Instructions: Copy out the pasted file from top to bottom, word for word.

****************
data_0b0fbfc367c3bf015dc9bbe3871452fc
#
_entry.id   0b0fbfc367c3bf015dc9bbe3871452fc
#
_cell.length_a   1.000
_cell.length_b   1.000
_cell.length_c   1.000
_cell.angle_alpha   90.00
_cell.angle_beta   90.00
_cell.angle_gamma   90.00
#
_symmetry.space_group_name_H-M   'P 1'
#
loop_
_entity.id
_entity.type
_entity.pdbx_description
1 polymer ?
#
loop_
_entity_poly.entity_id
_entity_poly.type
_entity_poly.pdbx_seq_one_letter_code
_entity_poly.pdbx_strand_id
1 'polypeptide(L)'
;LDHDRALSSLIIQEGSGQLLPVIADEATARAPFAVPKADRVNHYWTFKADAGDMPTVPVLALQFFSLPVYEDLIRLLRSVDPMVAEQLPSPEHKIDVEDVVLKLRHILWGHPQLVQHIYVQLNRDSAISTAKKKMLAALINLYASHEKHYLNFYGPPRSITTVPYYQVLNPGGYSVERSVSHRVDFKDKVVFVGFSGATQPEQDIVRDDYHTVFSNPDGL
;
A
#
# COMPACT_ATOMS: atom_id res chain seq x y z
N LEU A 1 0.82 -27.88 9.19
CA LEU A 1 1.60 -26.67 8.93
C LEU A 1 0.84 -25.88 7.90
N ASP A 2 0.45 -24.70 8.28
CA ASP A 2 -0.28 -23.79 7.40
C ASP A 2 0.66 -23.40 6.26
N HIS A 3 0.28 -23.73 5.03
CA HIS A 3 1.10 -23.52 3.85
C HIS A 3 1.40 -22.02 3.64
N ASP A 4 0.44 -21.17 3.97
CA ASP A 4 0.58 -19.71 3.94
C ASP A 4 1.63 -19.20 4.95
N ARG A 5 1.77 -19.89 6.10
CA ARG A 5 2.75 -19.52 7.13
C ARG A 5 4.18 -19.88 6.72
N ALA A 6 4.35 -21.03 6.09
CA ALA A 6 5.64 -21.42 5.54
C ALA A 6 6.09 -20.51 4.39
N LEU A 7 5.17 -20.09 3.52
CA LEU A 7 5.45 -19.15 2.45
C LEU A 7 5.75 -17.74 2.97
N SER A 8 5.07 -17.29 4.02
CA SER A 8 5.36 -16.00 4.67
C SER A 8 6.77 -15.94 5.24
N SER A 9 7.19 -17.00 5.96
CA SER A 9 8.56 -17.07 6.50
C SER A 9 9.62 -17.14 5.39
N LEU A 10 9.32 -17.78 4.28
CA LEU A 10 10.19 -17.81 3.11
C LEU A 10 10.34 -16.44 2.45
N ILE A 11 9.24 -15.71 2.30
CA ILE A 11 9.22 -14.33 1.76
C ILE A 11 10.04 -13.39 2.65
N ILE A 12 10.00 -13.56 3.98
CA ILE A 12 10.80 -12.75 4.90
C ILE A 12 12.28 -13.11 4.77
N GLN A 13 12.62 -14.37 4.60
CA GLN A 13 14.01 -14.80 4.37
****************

data_0b0fbfc367c3bf015dc9bbe3871452fc
#
_entry.id   0b0fbfc367c3bf015dc9bbe3871452fc
#
_cell.length_a   1.000
_cell.length_b   1.000
_cell.length_c   1.000
_cell.angle_alpha   90.00
_cell.angle_beta   90.00
_cell.angle_gamma   90.00
#
_symmetry.space_group_name_H-M   'P 1'
#
loop_
_entity.id
_entity.type
_entity.pdbx_description
1 polymer ?
#
loop_
_entity_poly.entity_id
_entity_poly.type
_entity_poly.pdbx_seq_one_letter_code
_entity_poly.pdbx_strand_id
1 'polypeptide(L)'
;LDHDRALSSLIIQEGSGQLLPVIADEATARAPFAVPKADRVNHYWTFKADAGDMPTVPVLALQFFSLPVYEDLIRLLRSVDPMVAEQLPSPEHKIDVEDVVLKLRHILWGHPQLVQHIYVQLNRDSAISTAKKKMLAALINLYASHEKHYLNFYGPPRSITTVPYYQVLNPGGYSVERSVSHRVDFKDKVVFVGFSGATQPEQDIVRDDYHTVFSNPDGL
;
A
#
# COMPACT_ATOMS: atom_id res chain seq x y z
N LEU A 1 0.82 -27.88 9.19
CA LEU A 1 1.60 -26.67 8.93
C LEU A 1 0.84 -25.88 7.90
N ASP A 2 0.45 -24.70 8.28
CA ASP A 2 -0.28 -23.79 7.40
C ASP A 2 0.66 -23.40 6.26
N HIS A 3 0.28 -23.73 5.03
CA HIS A 3 1.10 -23.52 3.85
C HIS A 3 1.40 -22.02 3.64
N ASP A 4 0.44 -21.17 3.97
CA ASP A 4 0.58 -19.71 3.94
C ASP A 4 1.63 -19.20 4.95
N ARG A 5 1.77 -19.89 6.10
CA ARG A 5 2.75 -19.52 7.13
C ARG A 5 4.18 -19.88 6.72
N ALA A 6 4.35 -21.03 6.09
CA ALA A 6 5.64 -21.42 5.54
C ALA A 6 6.09 -20.51 4.39
N LEU A 7 5.17 -20.09 3.52
CA LEU A 7 5.45 -19.15 2.45
C LEU A 7 5.75 -17.74 2.97
N SER A 8 5.07 -17.29 4.02
CA SER A 8 5.36 -16.00 4.67
C SER A 8 6.77 -15.94 5.24
N SER A 9 7.19 -17.00 5.96
CA SER A 9 8.56 -17.07 6.50
C SER A 9 9.62 -17.14 5.39
N LEU A 10 9.32 -17.78 4.28
CA LEU A 10 10.19 -17.81 3.11
C LEU A 10 10.34 -16.44 2.45
N ILE A 11 9.24 -15.71 2.30
CA ILE A 11 9.22 -14.33 1.76
C ILE A 11 10.04 -13.39 2.65
N ILE A 12 10.00 -13.56 3.98
CA ILE A 12 10.80 -12.75 4.90
C ILE A 12 12.28 -13.11 4.77
N GLN A 13 12.62 -14.37 4.60
CA GLN A 13 14.01 -14.80 4.37